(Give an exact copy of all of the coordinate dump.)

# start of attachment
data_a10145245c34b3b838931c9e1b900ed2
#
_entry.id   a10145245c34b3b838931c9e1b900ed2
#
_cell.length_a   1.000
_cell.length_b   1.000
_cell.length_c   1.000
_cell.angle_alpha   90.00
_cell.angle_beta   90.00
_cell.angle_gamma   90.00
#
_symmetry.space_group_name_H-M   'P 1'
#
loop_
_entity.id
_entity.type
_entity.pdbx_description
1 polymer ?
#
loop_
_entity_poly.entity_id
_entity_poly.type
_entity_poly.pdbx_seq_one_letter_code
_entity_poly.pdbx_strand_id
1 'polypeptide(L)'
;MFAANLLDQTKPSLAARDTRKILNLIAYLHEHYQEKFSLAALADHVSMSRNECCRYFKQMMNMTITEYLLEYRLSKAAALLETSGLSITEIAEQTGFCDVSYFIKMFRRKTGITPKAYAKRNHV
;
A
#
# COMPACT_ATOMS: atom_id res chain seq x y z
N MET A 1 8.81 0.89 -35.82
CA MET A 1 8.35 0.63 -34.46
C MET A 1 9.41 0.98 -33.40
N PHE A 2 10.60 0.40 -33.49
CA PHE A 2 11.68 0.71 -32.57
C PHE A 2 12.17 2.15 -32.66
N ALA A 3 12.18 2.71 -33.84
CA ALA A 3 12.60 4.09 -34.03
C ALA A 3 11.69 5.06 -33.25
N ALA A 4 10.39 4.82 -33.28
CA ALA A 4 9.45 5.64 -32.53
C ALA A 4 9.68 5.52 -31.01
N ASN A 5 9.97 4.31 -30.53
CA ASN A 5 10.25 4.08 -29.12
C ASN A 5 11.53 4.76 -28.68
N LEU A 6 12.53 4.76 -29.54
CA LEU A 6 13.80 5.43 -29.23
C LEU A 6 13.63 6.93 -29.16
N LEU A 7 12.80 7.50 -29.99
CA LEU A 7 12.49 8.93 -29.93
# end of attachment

data_a10145245c34b3b838931c9e1b900ed2
#
_entry.id   a10145245c34b3b838931c9e1b900ed2
#
_cell.length_a   1.000
_cell.length_b   1.000
_cell.length_c   1.000
_cell.angle_alpha   90.00
_cell.angle_beta   90.00
_cell.angle_gamma   90.00
#
_symmetry.space_group_name_H-M   'P 1'
#
loop_
_entity.id
_entity.type
_entity.pdbx_description
1 polymer ?
#
loop_
_entity_poly.entity_id
_entity_poly.type
_entity_poly.pdbx_seq_one_letter_code
_entity_poly.pdbx_strand_id
1 'polypeptide(L)'
;MFAANLLDQTKPSLAARDTRKILNLIAYLHEHYQEKFSLAALADHVSMSRNECCRYFKQMMNMTITEYLLEYRLSKAAALLETSGLSITEIAEQTGFCDVSYFIKMFRRKTGITPKAYAKRNHV
;
A
#
# COMPACT_ATOMS: atom_id res chain seq x y z
N MET A 1 8.81 0.89 -35.82
CA MET A 1 8.35 0.63 -34.46
C MET A 1 9.41 0.98 -33.40
N PHE A 2 10.60 0.40 -33.49
CA PHE A 2 11.68 0.71 -32.57
C PHE A 2 12.17 2.15 -32.66
N ALA A 3 12.18 2.71 -33.84
CA ALA A 3 12.60 4.09 -34.03
C ALA A 3 11.69 5.06 -33.25
N ALA A 4 10.39 4.82 -33.28
CA ALA A 4 9.45 5.64 -32.53
C ALA A 4 9.68 5.52 -31.01
N ASN A 5 9.97 4.31 -30.53
CA ASN A 5 10.25 4.08 -29.12
C ASN A 5 11.53 4.76 -28.68
N LEU A 6 12.53 4.76 -29.54
CA LEU A 6 13.80 5.43 -29.23
C LEU A 6 13.63 6.93 -29.16
N LEU A 7 12.80 7.50 -29.99
CA LEU A 7 12.49 8.93 -29.93